FRANKFURT/DUESSELDORF (Reuters) - German steel-to-elevators group Thyssenkrupp on Tuesday warned of a darkening economic backdrop, including a weakening automotive market, signalling tough times for its capital goods business ahead of a planned separation.
Shares in the group fell as much as 3.2 percent and traded near three-year lows after analysts said it would be more challenging for the conglomerate to reach its operating profit target for the full year.
Thyssenkrupp is in the process of a major restructuring which includes a planned European joint venture with India’s Tata Steel and a separate listing of its elevator, plant engineering and car parts unit.
Chief Executive Guido Kerkhoff, who is under pressure to revive the group’s ailing shares, said that the Chinese car market was weakening somewhat, while car production in Europe was hit by stricter anti-pollution testing rules.
“We will have to see whether those trends will continue going forward,” Kerkhoff said after the group released first-quarter results and pointed to growing economic and political uncertainties.
Fears of a global economic slowdown have increased in recent months, with euro zone businesses expanding at their weakest rate since mid-2013 at the start of the year as demand fell for the first time in four years.
Thyssenkrupp, which said last year it would spin off its elevator, car parts and plant engineering unit, still expects adjusted operating profit (EBIT) from continuing operations to rise to more than 1 billion euros ($1.13 billion) in 2018/19.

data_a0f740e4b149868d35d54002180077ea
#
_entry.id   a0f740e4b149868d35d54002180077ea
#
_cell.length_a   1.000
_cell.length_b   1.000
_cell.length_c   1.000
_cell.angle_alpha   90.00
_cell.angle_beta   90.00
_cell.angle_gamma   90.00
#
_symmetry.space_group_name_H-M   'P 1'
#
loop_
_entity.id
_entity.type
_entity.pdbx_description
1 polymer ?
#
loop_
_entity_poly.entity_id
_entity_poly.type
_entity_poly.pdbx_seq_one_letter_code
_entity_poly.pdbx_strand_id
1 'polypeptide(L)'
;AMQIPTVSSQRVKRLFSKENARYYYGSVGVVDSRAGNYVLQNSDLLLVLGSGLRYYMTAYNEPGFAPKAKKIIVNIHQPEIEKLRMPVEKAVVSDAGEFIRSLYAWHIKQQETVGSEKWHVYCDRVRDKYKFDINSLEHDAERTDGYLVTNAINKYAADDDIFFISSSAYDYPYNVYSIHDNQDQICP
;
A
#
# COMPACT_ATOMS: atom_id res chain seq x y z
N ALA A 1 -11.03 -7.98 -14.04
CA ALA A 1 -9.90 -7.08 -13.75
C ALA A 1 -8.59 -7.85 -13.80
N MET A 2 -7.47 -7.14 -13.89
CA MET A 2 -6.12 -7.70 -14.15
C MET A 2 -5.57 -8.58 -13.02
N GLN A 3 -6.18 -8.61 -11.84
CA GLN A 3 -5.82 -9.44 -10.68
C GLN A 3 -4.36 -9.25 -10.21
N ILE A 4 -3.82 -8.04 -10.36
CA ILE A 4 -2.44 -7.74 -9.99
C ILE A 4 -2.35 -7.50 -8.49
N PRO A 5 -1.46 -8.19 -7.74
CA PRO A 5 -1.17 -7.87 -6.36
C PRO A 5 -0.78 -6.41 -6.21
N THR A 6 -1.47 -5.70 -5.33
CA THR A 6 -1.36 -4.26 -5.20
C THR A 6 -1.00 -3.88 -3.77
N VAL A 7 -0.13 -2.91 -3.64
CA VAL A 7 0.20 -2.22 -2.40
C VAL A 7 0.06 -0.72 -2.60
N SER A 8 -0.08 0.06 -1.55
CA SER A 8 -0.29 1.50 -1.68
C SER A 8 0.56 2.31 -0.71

Adjusted EBIT from continuing operations, which strips out Thyssenkrupp’s steel activities, stood at just 168 million euros in the first quarter, down 37 percent, and will come in below 283 million in the second quarter, the company said.
“That means that Thyssenkrupp needs to double down in the second half of the year,” DZ Bank analyst Dirk Schlamp said, keeping a “hold” rating but adding estimates would be reviewed.
Shares in Thyssenkrupp have lost about a third since the spin-off was announced in September, with investors anxious over a lack of transaction details Kerkhoff has provided so far. Shareholders will vote on the split only in about a year’s time.
The remaining business after the spin off will be called Thyssenkrupp Materials and its activities will include materials trading, shipbuilding, a 50 pct stake in the steel joint venture and two smaller units: forging and bearings.
Thyssenkrupp said corporate costs, which have been a major target of shareholder criticism, would fall to below 300 million euros in terms of operating profit by 2020/21 as a result of the new set-up, a decrease of more than a fifth from current levels.
Editing by Sherry Jacob-Phillips and Keith Weir